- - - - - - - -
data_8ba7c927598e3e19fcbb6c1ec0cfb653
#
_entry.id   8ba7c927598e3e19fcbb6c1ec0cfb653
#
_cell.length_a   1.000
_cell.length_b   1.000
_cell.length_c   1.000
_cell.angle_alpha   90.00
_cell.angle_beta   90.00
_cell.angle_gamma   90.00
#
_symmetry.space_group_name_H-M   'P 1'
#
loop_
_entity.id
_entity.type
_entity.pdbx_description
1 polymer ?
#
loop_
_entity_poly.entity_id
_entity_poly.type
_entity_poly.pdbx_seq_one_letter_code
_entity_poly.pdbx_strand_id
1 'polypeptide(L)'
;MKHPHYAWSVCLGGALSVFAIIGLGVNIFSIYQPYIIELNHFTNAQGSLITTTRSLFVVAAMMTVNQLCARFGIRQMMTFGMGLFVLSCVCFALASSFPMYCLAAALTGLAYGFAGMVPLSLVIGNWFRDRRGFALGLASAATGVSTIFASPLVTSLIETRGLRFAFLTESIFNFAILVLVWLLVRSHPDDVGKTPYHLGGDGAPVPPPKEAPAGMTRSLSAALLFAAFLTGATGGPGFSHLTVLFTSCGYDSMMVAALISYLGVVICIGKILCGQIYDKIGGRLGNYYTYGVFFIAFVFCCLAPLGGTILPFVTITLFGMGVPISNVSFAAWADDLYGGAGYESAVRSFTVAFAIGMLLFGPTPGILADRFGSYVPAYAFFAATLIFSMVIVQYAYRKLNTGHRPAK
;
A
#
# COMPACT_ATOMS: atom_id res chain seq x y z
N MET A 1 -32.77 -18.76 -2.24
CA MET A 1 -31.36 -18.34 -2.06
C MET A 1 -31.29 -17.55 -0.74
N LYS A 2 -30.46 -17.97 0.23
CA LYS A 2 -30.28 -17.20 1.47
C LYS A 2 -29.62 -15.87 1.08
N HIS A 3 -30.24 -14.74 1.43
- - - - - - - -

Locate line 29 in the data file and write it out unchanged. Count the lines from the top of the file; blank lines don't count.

#